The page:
Hello! My name is Alina, I’m a 3D artist from Russia. I have been working in gamedev for 5 years. I think I’m very lucky to find a career that I like so much.
From an early age I loved drawing and doing other creative stuff, that’s why after school I decided to get vocational art education in the College of Art and Culture in Novosibirsk. Then I was sure that I would be a traditional painter. I especially liked gouache painting and Russian folk art.
But at that time I knew absolutely nothing about the CG industry. Yes, I was raised on Disney’s films and a lot of fantasy movies. And like many kids, I always enjoyed video games. When I was in middle school and played The Sims 2, one of my favorite things was to find textures in game files and repaint them with Photoshop to make the clothes that I wanted. But even that didn’t give me an idea that I could earn a living from making game graphics. I just never thought about how exactly games or films are made.
Meanwhile, at some moment I realized that I couldn’t see myself as a painter. So I decided to get higher education at the Siberian University of Telecommunications, where I learned programming and web-design. It was fairly interesting for me and gave me much perspective, like everyone said it would.
And one day I just accidentally saw on YouTube a speed sculpt from Raf Grassetti where he was making an orc, and that, no kidding, changed my life. The possibilities of 3D modeling just blew my mind. ZBrush became my main hobby. I spent all my free time after classes learning all the tutorials that I could find and making some first unshapely works. In that way it took my last two years in university to get enough skills for commercial working.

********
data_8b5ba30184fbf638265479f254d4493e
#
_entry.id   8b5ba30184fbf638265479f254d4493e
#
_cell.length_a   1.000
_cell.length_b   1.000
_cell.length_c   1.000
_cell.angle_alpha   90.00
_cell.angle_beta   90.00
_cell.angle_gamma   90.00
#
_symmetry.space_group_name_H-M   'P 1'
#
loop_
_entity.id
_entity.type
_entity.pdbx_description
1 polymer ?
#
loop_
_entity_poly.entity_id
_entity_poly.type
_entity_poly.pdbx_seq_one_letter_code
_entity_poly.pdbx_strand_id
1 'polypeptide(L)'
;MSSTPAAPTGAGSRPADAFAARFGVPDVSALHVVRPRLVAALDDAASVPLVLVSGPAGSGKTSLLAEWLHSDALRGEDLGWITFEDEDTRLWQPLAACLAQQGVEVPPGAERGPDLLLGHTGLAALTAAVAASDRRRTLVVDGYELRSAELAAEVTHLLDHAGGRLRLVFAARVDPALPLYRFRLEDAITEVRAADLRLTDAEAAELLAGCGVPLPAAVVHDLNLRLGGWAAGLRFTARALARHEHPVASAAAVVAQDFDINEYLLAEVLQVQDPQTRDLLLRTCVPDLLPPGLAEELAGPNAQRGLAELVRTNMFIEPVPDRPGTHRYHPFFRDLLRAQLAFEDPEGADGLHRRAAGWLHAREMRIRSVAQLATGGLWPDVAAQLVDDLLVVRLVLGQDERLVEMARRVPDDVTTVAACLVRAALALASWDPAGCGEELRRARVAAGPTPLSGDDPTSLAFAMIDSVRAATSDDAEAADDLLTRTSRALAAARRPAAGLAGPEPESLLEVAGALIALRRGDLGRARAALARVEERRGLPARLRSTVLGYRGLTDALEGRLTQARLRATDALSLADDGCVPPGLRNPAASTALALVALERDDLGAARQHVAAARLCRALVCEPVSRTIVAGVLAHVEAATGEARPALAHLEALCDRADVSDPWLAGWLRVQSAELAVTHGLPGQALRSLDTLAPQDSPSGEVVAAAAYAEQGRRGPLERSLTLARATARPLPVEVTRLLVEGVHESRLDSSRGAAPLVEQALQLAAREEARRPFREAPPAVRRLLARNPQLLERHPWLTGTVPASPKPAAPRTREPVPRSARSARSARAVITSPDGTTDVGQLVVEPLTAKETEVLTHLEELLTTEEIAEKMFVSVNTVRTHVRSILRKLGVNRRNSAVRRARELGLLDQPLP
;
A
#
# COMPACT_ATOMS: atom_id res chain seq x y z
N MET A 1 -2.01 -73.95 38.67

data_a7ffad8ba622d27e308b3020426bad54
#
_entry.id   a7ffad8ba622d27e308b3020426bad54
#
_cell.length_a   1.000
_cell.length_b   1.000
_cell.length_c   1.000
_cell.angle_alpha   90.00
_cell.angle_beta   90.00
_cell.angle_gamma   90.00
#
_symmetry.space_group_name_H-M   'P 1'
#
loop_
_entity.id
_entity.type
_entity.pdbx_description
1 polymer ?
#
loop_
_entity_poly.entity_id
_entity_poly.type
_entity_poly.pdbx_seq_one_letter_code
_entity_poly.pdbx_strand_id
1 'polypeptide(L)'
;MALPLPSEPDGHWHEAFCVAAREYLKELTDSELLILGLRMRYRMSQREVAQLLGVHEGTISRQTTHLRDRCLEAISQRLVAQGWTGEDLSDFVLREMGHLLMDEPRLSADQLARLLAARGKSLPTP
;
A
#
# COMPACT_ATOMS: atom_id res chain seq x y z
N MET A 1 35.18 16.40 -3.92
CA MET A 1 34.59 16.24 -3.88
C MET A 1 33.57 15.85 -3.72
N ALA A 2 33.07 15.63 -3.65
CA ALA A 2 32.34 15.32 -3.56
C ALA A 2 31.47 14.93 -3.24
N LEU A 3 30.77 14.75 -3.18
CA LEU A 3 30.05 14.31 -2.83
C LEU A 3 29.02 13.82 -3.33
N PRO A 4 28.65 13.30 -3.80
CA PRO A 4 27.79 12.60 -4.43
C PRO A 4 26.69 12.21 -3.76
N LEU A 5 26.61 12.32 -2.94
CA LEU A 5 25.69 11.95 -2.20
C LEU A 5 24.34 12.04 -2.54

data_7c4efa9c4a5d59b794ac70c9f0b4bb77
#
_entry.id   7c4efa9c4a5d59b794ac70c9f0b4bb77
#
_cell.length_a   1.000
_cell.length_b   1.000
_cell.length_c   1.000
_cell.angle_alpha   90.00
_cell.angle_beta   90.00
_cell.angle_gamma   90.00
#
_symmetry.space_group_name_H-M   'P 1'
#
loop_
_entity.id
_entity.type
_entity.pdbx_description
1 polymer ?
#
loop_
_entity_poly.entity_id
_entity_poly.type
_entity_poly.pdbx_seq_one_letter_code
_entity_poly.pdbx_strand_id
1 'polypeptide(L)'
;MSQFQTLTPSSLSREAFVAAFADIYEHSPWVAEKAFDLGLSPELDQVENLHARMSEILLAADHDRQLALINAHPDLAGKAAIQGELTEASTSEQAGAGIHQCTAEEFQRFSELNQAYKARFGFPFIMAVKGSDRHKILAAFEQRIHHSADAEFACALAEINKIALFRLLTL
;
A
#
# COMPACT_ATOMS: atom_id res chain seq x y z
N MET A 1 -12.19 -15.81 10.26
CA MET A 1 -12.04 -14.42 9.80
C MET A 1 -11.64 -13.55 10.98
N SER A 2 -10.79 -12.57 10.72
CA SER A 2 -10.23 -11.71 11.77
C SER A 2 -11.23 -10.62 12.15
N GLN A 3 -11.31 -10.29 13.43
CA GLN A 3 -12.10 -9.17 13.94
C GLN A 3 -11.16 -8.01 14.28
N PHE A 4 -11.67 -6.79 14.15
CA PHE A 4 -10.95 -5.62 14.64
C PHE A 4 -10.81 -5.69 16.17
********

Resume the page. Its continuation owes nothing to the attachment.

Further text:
In 2016, when I graduated, I succeeded in getting my first job at a small indie studio that makes mobile games. Since that time I have continued my work in the games industry.
My artistic focus and challenges
For some reason, finding my particular focus is the hardest task for me. Initially, I was fascinated by all the spheres of 3D modeling. To be honest, at the start I didn’t dream about working specifically in gamedev. Then I was also interested in many careers like animation, advertising, 3D print or interior visualization. All of them were about the same level of cool for me, it didn’t matter, the main thing for me was the possibility to make models. Now I’m already deep in the game’s theme, loving it and I’m going to develop further here. Most of the companies where I have worked produced casual mobile games. So I have a lot of this type of work in my portfolio.
But in general in gamedev I like so many styles, and almost all specializations. I can’t choose one from characters, environment, props or even stylisation or realism. So I’ve tried many different things.